Each of the images on this web site http://feistyphoton.org are displayed using this JavaScript sample. The site was developed using WordPress with Elegant Theme’s Divi builder and theme. Where an image and its article is required (e.g. http://feistyphoton.org/project/m45-pleiades/) a simple JavaScript call inserts the required content into the page.

Dependencies and licenses

Sample License

This sample is distributed under the MIT license (https://opensource.org/licenses/MIT)

Dependencies

How to use this sample

Once you have the setup sample it should look like http://fesityphoton.org/astroimageviewer/example.html

Step 1: Make a copy of this this repository on your local file system

Step 2: Download the dependencies

Review and download the following dependencies into the appropriate folder into the folder {DownloadLocation}\astroimageviewer\extern\script

Step 3: Upload the files to your web site

Copy the folder {DownloadLocation}\astroimagerviewer to the base directory of your web site

Step 4:

Open the following URL in a browser http://yourwebsite.url/astroimageviewer/example.html

Extending this sample

Images

The individual images are stored in folders in {DownloadLocation}\astroimageviewer\assets\images

Each folder contains

  • A 100 * 100 pixel thumb nail (100.jpg)
  • The source image (Image.jpg)
  • The HTML for the article (Article.hml). When programmatically including HTML into a web page, take care to ensure it comes from a trusted source. Future work could migrate this content to a simple database and the sanitized text rendered on demand.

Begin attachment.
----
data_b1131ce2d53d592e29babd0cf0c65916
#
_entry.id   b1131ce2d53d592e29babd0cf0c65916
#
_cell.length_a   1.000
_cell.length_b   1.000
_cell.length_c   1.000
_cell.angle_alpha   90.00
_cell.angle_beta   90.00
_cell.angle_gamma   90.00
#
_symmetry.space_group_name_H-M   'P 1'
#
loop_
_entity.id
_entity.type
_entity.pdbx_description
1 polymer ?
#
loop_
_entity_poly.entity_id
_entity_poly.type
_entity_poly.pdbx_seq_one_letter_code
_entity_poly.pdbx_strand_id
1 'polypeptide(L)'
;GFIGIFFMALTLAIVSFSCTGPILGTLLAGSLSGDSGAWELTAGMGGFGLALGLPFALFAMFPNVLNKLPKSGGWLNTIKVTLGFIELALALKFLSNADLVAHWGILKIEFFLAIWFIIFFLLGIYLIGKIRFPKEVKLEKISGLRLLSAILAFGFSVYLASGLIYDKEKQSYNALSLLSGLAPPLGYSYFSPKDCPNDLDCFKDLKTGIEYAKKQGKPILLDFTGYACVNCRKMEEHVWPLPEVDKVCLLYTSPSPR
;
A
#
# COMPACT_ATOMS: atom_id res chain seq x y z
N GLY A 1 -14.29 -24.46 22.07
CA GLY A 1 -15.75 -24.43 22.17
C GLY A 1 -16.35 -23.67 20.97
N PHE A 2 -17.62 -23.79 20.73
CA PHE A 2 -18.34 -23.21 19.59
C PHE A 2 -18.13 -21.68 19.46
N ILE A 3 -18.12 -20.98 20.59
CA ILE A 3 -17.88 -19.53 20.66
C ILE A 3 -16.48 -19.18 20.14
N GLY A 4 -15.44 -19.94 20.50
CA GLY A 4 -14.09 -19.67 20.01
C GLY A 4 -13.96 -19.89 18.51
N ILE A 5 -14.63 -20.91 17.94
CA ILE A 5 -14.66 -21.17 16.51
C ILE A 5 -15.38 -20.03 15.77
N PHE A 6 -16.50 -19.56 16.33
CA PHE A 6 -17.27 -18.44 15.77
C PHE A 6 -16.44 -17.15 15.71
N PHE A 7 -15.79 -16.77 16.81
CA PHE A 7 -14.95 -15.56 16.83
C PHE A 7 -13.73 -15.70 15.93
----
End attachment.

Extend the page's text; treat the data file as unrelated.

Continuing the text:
• Optionally a Deep Zoom Image (DZI) version in the image stored in the DZI folder. The images in the sample were created with the Deep Zoom Composer (https://www.microsoft.com/en-us/download/details.aspx?id=24819). The tool is straightforward to use. On the last step (Export) the following options: Output type = Silverlight Deep Zoom, Export options = Export as a composition (single image).

Image Data

The image data is stored in a lightweight fashion using a JavaScript function {DownloadLocation}\astroimageviewer\assets\imageData.js

This JS files contains a couple of examples with an explanation how to include other images. Again, future work could migrate this data into a database but the sample intent was to provide a simple script with minimal dependences on the target machine.

Annotation Data

Again a lightweight structure is used – see {DownloadLocation}\astroimageviewer\assets\NGC7000Annotations.js